Over 200 activists with the grassroots animal rights network Direct Action Everywhere (DxE), many wearing glowing paper animal masks, stopped traffic for more than 15 minutes at the busy intersection of Geary and Powell Streets in downtown San Francisco on October 27, chanting their message to raise awareness of the 150 million animals killed and used for food each year in San Francisco alone. DxE says the action was meant to bring the animals’ voices back to life, amplifying their cries for all of San Francisco to hear.
Tue Sep 25 2018 (Updated 11/03/18)
Whole Foods Leans on Court to Suppress Protests
Direct Action Everywhere and co-founder Wayne Hsiung, along with dozens of unnamed individuals, are forbidden from stepping on Whole Foods property in Berkeley. On September 21, the Alameda County Superior Court granted a restraining order seeking to stop protests against the company. Whole Foods had sought to ban protests on its property throughout the entire state. Despite the court ruling, "Occupy Whole Foods" is proceeding as planned September 23-29.
Responding to undercover video footage of cruelty, activists with Direct Action Everywhere (DxE) marched to a Petaluma factory farm which supplies eggs to Whole Foods on July 30. Over twenty police officers and Sonoma County sheriff’s deputies were present to deny protesters access to the facility. Activists then marched five miles to the Petaluma Whole Foods location, which sells the farm’s eggs bearing misleading animal welfare labeling.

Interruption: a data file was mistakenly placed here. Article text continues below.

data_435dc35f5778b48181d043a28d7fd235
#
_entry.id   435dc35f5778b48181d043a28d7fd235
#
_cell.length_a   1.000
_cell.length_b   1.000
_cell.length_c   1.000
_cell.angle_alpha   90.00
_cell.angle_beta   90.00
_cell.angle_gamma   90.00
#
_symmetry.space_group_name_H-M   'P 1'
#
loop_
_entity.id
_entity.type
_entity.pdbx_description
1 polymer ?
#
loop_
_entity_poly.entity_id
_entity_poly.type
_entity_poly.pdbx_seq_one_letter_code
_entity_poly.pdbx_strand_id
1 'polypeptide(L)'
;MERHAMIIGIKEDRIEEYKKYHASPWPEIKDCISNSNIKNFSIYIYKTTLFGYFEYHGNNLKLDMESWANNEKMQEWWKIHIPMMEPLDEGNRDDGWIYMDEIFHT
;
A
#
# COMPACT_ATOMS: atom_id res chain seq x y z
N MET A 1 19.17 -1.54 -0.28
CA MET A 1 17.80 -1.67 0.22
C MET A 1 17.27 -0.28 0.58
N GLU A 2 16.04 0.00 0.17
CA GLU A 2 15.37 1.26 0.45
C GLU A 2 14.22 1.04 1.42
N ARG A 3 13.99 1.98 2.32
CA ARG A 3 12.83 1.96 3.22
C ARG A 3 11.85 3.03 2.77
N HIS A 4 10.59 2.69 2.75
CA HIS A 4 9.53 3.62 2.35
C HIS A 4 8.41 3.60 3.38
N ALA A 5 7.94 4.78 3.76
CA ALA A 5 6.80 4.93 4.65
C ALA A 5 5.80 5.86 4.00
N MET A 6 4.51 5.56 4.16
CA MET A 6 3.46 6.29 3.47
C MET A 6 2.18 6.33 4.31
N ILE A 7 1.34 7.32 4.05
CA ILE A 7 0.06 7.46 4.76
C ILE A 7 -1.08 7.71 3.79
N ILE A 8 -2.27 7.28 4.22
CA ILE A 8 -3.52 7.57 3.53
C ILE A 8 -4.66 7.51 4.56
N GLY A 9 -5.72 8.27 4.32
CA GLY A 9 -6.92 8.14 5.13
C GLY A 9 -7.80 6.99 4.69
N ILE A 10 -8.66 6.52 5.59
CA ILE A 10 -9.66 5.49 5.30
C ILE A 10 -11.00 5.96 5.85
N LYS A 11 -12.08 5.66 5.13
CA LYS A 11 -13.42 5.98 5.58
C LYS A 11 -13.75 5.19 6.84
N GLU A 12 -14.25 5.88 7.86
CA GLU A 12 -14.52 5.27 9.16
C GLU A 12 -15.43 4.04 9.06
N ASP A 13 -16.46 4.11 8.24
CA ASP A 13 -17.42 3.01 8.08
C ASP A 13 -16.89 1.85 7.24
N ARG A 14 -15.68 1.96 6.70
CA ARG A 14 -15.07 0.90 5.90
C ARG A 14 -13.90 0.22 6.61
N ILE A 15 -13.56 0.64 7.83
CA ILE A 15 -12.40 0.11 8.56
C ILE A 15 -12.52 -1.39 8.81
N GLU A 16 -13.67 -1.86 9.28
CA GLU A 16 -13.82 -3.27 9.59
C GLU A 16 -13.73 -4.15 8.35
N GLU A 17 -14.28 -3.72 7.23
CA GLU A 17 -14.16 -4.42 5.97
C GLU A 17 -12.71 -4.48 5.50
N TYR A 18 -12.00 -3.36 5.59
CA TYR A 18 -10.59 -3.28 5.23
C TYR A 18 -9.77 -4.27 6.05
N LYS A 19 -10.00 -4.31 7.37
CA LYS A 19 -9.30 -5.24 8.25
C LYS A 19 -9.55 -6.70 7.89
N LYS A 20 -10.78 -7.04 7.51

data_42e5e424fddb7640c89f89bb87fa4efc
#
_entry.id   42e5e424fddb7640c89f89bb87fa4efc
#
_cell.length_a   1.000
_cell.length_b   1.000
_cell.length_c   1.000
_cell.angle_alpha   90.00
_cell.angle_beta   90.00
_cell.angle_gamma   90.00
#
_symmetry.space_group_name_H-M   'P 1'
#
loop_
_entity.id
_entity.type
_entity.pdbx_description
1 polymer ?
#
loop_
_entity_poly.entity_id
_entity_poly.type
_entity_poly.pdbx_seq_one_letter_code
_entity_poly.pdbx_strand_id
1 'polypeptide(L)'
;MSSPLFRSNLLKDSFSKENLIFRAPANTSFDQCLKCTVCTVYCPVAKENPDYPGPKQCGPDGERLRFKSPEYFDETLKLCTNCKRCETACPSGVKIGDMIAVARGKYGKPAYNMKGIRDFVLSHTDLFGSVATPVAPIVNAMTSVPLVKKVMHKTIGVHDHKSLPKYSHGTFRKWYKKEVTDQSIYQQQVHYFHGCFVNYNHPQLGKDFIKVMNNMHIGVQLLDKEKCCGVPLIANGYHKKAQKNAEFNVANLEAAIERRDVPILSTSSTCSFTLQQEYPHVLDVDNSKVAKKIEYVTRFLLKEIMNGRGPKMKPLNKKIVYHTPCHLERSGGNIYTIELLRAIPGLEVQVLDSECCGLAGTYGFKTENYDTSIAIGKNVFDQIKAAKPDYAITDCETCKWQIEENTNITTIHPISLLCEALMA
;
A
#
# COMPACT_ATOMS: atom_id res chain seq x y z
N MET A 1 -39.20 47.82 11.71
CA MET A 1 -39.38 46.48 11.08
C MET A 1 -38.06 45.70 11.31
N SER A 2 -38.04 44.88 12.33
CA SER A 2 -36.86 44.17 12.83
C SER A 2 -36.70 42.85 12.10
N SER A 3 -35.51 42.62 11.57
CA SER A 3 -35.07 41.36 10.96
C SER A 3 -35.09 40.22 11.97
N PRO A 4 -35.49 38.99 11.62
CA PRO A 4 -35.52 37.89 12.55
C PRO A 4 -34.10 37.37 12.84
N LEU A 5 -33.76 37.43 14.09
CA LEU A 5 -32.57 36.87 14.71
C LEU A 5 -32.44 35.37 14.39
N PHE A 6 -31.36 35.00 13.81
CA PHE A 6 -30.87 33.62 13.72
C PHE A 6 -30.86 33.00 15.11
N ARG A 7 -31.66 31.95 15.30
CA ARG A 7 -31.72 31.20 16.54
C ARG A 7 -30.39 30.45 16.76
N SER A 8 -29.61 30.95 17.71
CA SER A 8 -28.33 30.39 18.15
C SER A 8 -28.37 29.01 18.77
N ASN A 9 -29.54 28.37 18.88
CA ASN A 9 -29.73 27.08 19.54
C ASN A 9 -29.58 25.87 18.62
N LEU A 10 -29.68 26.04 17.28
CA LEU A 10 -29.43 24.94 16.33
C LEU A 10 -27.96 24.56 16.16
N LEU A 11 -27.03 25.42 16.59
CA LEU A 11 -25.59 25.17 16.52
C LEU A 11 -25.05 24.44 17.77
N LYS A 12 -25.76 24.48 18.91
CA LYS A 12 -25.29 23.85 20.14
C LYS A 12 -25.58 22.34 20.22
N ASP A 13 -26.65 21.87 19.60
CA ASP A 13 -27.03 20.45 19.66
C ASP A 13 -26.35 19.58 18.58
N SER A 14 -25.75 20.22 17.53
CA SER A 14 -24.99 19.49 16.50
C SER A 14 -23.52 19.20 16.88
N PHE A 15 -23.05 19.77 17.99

Approximately 500 animal rights activists organized by the Direct Action Everywhere network staged a non-violent vigil in defense of caged and tortured chickens on May 29. The group was attempting a rescue operation at Sunrise Farms, an industrial egg facility in Petaluma. Thirty-nine people were arrested by local law enforcement after they attempted to enter the farm to document conditions and demand the transfer of sick or mistreated birds.
The California Superior Court has ruled that Monterey County’s contract with the U.S. Department of Agriculture’s Wildlife Services program to kill predators and other native wildlife violates state law. The decision responds to a lawsuit filed by animal protection and conservation organizations. The court concluded that Monterey County violated the California Environmental Quality Act (CEQA) by failing to analyze the environmental impacts before renewing the controversial program, which has shot, trapped and snared thousands of animals in the county in recent years.
Sat Apr 22 2017 (Updated 04/23/17)
Famous Herd of Mustangs Faces A Round-Up
In an area in the Pine Nut Mountains east of Gardnerville, Nevada there is a wild horse herd known as the Fish Spring’s herd. This herd has many bands in it, including the Blue’s band, Blondies band, Zorro’s band, Socks band, and Rogue’s band. The bands are named after the lead stallion. There are so few wild horses on that range that wild horse advocates, photographers, and locals name the horses. Wild horses love their families and their freedom, but after they are rounded-up they lose all of that. When the Bureau of Land Management decides the amount of horses exceed the appropriate management area, they organize the rounding up of the excess horses.